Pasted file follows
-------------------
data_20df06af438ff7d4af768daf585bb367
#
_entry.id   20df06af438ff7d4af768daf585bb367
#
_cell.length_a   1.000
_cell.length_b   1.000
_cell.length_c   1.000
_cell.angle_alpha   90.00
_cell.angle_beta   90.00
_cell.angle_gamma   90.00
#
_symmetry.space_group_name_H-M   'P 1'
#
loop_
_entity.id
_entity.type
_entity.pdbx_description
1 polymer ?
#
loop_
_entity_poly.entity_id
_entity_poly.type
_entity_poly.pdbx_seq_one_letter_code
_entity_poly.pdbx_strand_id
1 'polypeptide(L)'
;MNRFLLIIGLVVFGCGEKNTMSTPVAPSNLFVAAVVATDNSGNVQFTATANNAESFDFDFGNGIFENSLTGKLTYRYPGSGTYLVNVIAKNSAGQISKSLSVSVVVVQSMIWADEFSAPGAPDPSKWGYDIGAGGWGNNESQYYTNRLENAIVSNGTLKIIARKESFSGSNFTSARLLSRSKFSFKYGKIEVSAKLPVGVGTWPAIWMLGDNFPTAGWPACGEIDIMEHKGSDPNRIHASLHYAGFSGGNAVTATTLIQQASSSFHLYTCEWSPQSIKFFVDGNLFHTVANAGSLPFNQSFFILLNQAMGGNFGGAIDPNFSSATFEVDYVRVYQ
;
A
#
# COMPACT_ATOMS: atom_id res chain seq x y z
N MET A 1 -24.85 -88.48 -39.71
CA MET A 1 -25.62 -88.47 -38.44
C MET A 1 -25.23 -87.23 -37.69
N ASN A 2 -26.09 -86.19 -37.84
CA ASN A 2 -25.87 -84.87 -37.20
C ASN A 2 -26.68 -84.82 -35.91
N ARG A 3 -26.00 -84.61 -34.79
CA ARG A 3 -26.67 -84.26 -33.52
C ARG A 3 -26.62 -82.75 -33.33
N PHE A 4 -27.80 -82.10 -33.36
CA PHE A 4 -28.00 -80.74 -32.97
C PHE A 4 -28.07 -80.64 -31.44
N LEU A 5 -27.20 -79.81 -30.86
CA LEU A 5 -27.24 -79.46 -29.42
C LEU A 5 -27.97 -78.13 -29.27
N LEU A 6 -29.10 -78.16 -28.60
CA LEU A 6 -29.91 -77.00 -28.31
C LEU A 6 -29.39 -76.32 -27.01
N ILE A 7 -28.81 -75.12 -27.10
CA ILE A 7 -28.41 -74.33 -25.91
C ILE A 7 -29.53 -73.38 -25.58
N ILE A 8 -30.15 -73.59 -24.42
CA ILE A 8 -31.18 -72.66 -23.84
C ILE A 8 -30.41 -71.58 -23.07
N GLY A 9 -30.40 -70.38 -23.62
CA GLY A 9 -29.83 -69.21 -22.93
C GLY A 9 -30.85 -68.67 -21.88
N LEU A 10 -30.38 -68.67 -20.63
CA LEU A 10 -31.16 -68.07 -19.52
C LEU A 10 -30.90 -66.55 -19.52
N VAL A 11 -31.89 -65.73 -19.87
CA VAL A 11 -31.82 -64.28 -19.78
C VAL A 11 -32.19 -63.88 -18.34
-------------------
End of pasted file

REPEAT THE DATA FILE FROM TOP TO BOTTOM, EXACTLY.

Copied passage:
data_20df06af438ff7d4af768daf585bb367
#
_entry.id   20df06af438ff7d4af768daf585bb367
#
_cell.length_a   1.000
_cell.length_b   1.000
_cell.length_c   1.000
_cell.angle_alpha   90.00
_cell.angle_beta   90.00
_cell.angle_gamma   90.00
#
_symmetry.space_group_name_H-M   'P 1'
#
loop_
_entity.id
_entity.type
_entity.pdbx_description
1 polymer ?
#
loop_
_entity_poly.entity_id
_entity_poly.type
_entity_poly.pdbx_seq_one_letter_code
_entity_poly.pdbx_strand_id
1 'polypeptide(L)'
;MNRFLLIIGLVVFGCGEKNTMSTPVAPSNLFVAAVVATDNSGNVQFTATANNAESFDFDFGNGIFENSLTGKLTYRYPGSGTYLVNVIAKNSAGQISKSLSVSVVVVQSMIWADEFSAPGAPDPSKWGYDIGAGGWGNNESQYYTNRLENAIVSNGTLKIIARKESFSGSNFTSARLLSRSKFSFKYGKIEVSAKLPVGVGTWPAIWMLGDNFPTAGWPACGEIDIMEHKGSDPNRIHASLHYAGFSGGNAVTATTLIQQASSSFHLYTCEWSPQSIKFFVDGNLFHTVANAGSLPFNQSFFILLNQAMGGNFGGAIDPNFSSATFEVDYVRVYQ
;
A
#
# COMPACT_ATOMS: atom_id res chain seq x y z
N MET A 1 -24.85 -88.48 -39.71
CA MET A 1 -25.62 -88.47 -38.44
C MET A 1 -25.23 -87.23 -37.69
N ASN A 2 -26.09 -86.19 -37.84
CA ASN A 2 -25.87 -84.87 -37.20
C ASN A 2 -26.68 -84.82 -35.91
N ARG A 3 -26.00 -84.61 -34.79
CA ARG A 3 -26.67 -84.26 -33.52
C ARG A 3 -26.62 -82.75 -33.33
N PHE A 4 -27.80 -82.10 -33.36
CA PHE A 4 -28.00 -80.74 -32.97
C PHE A 4 -28.07 -80.64 -31.44
N LEU A 5 -27.20 -79.81 -30.86
CA LEU A 5 -27.24 -79.46 -29.42
C LEU A 5 -27.97 -78.13 -29.27
N LEU A 6 -29.10 -78.16 -28.60
CA LEU A 6 -29.91 -77.00 -28.31
C LEU A 6 -29.39 -76.32 -27.01
N ILE A 7 -28.81 -75.12 -27.10
CA ILE A 7 -28.41 -74.33 -25.91
C ILE A 7 -29.53 -73.38 -25.58
N ILE A 8 -30.15 -73.59 -24.42
CA ILE A 8 -31.18 -72.66 -23.84
C ILE A 8 -30.41 -71.58 -23.07
N GLY A 9 -30.40 -70.38 -23.62
CA GLY A 9 -29.83 -69.21 -22.93
C GLY A 9 -30.85 -68.67 -21.88
N LEU A 10 -30.38 -68.67 -20.63
CA LEU A 10 -31.16 -68.07 -19.52
C LEU A 10 -30.90 -66.55 -19.52
N VAL A 11 -31.89 -65.73 -19.87
CA VAL A 11 -31.82 -64.28 -19.78
C VAL A 11 -32.19 -63.88 -18.34